Lincoln was a conservative statesman on the intellectual model of Cicero. In his dignity there was no hubris, no presumption; much, he knew, must be left to Providence.In the fever-swamps of the militant far-right, amidst the ideological fervor of the lost-cause fanatics and libertarian dogmatists, there is much caterwauling against Lincoln. As with virtually any intellectual disorder of the modern period, a solid reading of Kirk provides good remedy to such ideological distortions. This is nowhere more true as when discussing Abraham Lincoln, defender of Union and liberty, of the Constitution and natural law.
Update: a fuller and earlier version of Kirk's analysis of Lincoln, upon which the 1970 address is based, is available over at the Russell Kirk Center: The Measure of Abraham Lincoln. In that text, Kirk points out that one of the great modern Southern scholars, Richard M. Weaver, saw Lincoln as a conservative, quoting Weaver's statement that "It is no accident that Lincoln became the founder of the greatest American conservative party, even if that party was debauched soon after his career ended. He did so because his method was that of the conservative."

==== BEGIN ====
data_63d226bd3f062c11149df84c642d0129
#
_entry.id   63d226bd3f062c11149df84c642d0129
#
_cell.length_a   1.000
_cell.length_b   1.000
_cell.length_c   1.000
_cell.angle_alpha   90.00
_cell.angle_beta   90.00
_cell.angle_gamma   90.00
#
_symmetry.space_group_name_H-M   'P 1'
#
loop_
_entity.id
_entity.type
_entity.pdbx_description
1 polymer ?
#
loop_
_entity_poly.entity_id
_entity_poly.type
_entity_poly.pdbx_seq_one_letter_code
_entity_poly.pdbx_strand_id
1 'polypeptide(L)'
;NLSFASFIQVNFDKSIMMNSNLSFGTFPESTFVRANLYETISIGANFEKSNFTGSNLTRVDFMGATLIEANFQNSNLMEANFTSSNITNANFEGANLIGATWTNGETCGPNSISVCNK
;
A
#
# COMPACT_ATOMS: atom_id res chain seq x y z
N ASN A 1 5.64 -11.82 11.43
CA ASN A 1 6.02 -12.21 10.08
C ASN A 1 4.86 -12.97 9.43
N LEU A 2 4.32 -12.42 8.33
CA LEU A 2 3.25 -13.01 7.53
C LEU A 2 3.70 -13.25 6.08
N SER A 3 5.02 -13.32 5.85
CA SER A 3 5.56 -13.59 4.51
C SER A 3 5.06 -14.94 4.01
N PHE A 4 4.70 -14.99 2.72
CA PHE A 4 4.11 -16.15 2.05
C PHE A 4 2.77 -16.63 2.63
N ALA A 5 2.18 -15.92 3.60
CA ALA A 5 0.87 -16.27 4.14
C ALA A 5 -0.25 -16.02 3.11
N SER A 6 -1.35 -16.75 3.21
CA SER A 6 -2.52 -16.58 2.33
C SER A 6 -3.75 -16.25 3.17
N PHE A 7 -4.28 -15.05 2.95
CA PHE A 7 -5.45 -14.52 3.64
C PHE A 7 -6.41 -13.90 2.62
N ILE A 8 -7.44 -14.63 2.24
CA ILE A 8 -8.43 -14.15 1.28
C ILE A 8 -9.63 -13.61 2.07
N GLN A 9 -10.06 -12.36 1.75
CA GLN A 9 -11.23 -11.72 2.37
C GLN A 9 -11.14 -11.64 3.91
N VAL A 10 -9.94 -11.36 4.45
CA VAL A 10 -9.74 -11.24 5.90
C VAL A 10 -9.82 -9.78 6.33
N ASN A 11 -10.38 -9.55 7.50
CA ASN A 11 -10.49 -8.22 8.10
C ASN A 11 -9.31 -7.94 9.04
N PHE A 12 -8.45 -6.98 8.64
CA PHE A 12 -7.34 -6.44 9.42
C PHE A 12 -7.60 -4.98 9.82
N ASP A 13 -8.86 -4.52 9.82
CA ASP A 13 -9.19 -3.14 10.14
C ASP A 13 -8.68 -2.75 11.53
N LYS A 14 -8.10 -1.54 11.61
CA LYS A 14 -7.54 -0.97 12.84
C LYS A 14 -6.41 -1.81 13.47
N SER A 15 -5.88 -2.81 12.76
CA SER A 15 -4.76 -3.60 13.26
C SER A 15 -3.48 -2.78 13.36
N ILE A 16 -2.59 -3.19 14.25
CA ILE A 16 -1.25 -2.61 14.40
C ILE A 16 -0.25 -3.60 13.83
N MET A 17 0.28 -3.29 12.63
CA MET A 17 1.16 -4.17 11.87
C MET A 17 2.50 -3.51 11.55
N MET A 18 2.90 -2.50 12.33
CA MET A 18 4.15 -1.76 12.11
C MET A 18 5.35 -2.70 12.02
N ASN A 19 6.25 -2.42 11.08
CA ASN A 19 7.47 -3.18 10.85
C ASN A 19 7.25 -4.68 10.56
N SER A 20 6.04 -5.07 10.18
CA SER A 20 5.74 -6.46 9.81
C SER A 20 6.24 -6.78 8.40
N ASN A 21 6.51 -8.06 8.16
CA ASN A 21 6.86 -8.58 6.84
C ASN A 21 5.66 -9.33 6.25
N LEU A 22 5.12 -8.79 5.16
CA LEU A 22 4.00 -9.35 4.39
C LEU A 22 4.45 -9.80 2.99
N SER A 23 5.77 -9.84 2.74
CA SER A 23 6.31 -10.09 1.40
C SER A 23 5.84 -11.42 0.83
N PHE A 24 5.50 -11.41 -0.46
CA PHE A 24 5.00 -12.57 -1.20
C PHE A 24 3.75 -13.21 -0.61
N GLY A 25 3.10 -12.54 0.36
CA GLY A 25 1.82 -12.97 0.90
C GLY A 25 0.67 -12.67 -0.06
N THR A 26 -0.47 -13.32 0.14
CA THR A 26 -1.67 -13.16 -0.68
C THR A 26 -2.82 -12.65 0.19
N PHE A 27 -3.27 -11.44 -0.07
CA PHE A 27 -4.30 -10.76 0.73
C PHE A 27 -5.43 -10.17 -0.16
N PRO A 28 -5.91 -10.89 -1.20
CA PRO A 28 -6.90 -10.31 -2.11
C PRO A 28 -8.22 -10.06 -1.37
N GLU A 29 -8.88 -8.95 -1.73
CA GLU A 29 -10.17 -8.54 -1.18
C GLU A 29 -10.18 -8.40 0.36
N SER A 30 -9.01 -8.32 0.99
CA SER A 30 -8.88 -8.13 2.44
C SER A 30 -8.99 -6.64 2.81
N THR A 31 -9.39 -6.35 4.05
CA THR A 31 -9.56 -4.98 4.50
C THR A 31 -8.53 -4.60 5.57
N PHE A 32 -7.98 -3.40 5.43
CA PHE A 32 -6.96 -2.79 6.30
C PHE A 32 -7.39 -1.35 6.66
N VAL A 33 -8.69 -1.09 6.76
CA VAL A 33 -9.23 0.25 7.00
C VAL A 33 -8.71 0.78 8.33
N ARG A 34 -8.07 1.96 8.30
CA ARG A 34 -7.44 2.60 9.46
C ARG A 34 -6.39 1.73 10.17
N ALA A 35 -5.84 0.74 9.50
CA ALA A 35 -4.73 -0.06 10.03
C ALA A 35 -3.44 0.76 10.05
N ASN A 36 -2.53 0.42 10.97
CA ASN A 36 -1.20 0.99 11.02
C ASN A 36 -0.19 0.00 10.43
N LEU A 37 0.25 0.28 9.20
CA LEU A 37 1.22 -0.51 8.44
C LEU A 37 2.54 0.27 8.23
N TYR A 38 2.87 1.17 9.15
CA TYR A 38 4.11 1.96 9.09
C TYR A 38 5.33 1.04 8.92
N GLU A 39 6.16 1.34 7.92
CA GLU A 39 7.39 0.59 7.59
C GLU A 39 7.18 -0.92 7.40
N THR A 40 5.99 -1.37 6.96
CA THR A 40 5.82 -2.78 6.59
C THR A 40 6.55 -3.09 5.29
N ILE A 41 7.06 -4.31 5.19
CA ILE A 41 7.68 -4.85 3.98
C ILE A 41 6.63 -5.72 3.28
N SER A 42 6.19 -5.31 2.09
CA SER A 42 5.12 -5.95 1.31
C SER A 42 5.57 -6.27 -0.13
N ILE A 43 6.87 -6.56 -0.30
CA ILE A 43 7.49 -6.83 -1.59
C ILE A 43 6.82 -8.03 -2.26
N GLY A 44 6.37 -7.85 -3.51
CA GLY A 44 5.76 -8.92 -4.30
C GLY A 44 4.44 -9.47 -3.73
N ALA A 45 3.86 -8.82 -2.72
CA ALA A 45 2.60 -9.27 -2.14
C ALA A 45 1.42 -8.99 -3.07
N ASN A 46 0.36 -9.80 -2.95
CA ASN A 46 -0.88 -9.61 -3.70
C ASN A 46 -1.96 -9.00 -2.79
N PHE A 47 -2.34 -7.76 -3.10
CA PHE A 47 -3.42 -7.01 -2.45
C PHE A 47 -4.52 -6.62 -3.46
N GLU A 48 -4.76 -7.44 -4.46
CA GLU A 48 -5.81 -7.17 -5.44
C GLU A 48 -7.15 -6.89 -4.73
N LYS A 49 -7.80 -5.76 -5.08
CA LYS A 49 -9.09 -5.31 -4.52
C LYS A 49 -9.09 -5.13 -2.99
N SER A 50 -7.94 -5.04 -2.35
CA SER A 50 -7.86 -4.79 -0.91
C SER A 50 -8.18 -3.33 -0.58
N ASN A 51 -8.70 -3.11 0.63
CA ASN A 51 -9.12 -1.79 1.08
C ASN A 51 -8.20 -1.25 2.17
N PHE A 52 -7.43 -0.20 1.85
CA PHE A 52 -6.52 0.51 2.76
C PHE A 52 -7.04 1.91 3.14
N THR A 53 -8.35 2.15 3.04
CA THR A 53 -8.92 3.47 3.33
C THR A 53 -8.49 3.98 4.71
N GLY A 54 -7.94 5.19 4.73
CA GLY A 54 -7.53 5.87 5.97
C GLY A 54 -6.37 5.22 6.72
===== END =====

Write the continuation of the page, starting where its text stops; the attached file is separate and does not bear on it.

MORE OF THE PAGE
In the earlier text, Kirk also includes a very interesting interpretation of Lincoln's religious views:
Once I heard a popular speaker declare that what modern America needs is “old-fashioned religion, the sort of religion that Washington and Lincoln had.” Now that would be a most imperfect sort of religion: for Washington’s eighteenth-century conformity was scarcely more than moralism, and Lincoln was a Christian only in the vaguest of senses, if a Christian at all. Every American president employs the phrases of Christian piety; but very few presidents have been conspicuously devout. Lincoln began as a naive sceptic; he received next to no religious instruction of any description; solitary reading of the Bible gave majesty to his mind and his style, but never brought to him any faith less cloudy and austere than a solemn theism. Yet there have been few Americans more thoroughly graced with the theological virtues, charity most of all. The New Testament shines out from his acts of mercy, and the Old from his direction of the war.